CPO, USN-RET

Corky on October 13, 2010 at 9:31 AM

Let’s see,
Article I, Section 8, Clause 14:
To make Rules for the Government and Regulation of the land and naval Forces;

Article II, Section 2, Clause 1:
The President shall be Commander in Chief of the Army and Navy of the United States

I don’t see any Amendment making homosexuality a protected class. Is DADT good or bad policy? That is something that, along with gay marriage, needs to be worked out through the political process, not the judicial process.

rbj on October 13, 2010 at 9:03 AM

You don’t understand rbj, this is a civil rights issue. /

Rovin on October 13, 2010 at 9:34 AM

Where…and on who’s “agenda”?
JetBoy on October 13, 2010 at 9:23 AM

“We were crushed,” she says. “I lived my whole live, fortunately, without having any overt prejudices or discrimination waged against me. So while I knew it was wrong, I never knew how it felt. And after this, I did know how that felt. It was extremely painful.”

Luisa says that initially, they walked away from the situation. “We were so stunned, we didn’t know what to do. But as we came out of our initial shocked stage, we began to get a little angry. We felt an injustice had been done,” she says.

So the couple filed a complaint with New Jersey’s Division of Civil Rights, alleging the Methodists unlawfully discriminated against them based on sexual orientation. Attorney Lawrence Lustberg represents them.

“Our law against discrimination does not allow [the group] to use those personal preferences, no matter how deeply held, and no matter — even if they’re religiously based — as a grounds to discriminate,” Lustberg says. “Religion shouldn’t be about violating the law.”

Akzed on October 13, 2010 at 9:44 AM

Phillips is also exceeding her authority in issuing a global injunction to the military. Effectively, a district court judge can’t enforce an injunction on the whole Department of Defense. Precedent and tradition aside, there is no means of doing so. The district court judge in Riverside can’t order a US Marshall to somehow enforce this ruling in Crystal City.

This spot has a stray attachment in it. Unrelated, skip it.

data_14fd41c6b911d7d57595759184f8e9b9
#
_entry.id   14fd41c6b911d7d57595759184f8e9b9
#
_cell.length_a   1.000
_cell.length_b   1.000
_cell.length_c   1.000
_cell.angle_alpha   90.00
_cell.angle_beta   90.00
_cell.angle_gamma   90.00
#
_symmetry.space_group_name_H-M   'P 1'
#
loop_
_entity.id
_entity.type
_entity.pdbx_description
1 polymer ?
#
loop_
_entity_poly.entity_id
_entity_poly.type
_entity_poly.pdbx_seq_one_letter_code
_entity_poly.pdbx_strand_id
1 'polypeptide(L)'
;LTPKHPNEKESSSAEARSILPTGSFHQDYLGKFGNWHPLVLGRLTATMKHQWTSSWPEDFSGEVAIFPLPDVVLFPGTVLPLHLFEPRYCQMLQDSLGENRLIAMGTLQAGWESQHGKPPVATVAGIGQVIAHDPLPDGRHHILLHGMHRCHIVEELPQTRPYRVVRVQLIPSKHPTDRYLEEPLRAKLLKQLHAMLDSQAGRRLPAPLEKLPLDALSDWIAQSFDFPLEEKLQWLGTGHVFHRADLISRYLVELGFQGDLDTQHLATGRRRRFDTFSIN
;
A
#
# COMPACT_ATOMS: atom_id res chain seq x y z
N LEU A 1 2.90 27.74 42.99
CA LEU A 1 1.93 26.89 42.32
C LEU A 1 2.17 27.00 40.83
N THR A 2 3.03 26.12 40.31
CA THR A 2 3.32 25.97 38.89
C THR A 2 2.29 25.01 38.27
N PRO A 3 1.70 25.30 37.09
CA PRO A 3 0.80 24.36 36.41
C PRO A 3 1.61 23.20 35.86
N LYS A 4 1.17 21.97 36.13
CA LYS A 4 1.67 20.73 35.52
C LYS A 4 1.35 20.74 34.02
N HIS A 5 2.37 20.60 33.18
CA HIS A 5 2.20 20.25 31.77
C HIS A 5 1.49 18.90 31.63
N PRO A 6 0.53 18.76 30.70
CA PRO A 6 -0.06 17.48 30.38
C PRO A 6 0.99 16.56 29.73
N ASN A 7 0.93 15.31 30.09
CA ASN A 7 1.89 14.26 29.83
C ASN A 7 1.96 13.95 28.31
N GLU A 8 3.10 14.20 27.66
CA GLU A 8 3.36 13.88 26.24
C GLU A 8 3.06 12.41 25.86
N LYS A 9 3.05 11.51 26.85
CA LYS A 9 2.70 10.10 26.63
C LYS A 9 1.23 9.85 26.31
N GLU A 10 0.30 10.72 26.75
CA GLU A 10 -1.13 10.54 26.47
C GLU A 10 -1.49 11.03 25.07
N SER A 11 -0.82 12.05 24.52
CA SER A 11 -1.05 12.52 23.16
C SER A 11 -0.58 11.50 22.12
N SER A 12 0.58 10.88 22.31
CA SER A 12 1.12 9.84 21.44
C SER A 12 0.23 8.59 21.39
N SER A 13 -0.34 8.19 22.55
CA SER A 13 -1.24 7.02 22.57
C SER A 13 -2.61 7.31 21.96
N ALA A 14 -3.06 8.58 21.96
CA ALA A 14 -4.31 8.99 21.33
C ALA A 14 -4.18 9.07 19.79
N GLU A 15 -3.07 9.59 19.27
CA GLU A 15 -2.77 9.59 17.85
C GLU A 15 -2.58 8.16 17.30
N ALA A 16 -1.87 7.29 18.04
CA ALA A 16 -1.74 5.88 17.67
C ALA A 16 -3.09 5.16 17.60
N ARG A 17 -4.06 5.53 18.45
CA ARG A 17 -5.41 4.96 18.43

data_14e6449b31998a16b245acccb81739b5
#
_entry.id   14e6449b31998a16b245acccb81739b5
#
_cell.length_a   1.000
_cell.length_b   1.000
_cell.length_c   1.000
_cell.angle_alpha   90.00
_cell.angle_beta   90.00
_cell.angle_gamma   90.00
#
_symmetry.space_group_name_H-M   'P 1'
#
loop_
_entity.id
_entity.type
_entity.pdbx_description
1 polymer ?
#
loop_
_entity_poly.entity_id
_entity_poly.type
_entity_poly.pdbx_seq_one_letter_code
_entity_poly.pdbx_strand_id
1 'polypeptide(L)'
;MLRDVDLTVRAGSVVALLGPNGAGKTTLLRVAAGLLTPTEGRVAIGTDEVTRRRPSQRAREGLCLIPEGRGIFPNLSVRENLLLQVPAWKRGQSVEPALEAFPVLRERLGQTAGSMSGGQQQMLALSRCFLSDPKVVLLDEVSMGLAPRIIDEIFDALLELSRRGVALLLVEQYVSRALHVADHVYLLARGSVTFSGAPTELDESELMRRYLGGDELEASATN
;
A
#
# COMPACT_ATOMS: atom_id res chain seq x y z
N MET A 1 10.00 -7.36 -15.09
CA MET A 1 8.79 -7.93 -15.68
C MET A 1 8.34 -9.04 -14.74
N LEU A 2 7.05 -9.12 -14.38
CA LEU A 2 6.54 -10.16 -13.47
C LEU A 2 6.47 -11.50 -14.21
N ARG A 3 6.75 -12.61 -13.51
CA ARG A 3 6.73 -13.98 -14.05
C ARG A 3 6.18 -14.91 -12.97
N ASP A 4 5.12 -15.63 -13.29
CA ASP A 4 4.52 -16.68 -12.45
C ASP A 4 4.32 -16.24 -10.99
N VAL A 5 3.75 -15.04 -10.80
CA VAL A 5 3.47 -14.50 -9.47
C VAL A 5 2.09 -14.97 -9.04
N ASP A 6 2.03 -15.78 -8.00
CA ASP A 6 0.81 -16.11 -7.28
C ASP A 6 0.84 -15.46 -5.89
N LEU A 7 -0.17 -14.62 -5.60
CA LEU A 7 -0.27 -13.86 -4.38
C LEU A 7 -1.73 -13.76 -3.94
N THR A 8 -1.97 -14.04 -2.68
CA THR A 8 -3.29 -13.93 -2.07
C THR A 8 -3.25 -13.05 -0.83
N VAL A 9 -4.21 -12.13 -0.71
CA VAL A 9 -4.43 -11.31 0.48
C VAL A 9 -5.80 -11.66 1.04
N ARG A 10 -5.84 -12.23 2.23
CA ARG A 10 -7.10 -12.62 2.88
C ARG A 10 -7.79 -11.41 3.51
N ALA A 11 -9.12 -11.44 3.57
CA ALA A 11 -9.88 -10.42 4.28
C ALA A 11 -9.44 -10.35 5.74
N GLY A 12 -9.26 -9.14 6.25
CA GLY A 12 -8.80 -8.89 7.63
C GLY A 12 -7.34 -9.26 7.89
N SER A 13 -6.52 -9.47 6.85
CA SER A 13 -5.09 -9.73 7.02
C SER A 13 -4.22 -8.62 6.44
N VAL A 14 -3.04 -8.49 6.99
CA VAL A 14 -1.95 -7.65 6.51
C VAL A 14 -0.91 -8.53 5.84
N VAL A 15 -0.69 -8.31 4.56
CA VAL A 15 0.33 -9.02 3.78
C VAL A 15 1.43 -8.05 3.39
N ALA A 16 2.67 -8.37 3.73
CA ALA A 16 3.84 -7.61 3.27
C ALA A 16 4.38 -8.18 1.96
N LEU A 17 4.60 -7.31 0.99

So if a sergeant in Fort Hood refuses to follow the injunction, what happens to him? Probably nothing–he’s not in her district! Or if a gay man gets upset and sues, then the case goes before a different judge, and if a different decision is reached, then “the law” is different in two different districts, and the conflict can be resolved only the the U.S. Supreme Court.

If a district judge seeks to impose her will on the military, can she be court-martialed?

Steve Z on October 13, 2010 at 9:44 AM

The only “self-interest” among O-Bama-Lama-Ding’s inner circle I’m interested in is that which will cause them to run screaming over the cliff like lemmings.

JeffH on October 13, 2010 at 9:44 AM

More from NPR:

Adoption services: Catholic Charities in Massachusetts refused to place children with same-sex couples as required by Massachusetts law. After a legislative struggle — during which the Senate president said he could not support a bill “condoning discrimination” — Catholic Charities pulled out of the adoption business in 2006.